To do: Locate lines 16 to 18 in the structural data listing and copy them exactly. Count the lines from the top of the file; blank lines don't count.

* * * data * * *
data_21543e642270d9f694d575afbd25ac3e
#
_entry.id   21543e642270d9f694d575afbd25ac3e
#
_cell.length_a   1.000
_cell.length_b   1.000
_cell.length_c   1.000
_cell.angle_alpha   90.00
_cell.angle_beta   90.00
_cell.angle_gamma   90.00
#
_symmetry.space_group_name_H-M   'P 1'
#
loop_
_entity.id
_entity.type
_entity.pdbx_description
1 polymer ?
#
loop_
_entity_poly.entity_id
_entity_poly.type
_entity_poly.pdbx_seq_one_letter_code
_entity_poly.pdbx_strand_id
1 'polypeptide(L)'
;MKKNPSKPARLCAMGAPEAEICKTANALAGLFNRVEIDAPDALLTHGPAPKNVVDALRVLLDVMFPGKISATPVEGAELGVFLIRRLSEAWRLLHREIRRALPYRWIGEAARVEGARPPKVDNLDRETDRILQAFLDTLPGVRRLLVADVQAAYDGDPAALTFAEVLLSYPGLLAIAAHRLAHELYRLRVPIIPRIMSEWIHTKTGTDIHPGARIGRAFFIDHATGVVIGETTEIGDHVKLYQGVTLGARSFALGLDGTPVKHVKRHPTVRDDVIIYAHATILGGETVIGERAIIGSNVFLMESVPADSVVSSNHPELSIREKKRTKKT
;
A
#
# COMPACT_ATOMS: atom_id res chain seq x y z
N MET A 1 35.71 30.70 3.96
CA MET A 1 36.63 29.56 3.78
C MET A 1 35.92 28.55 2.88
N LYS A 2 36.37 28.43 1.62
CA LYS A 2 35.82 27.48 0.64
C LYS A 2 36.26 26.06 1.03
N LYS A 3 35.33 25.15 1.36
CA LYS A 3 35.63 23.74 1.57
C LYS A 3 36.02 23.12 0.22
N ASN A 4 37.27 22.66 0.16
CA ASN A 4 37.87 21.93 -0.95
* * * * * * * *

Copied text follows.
_entity.type
_entity.pdbx_description
1 polymer ?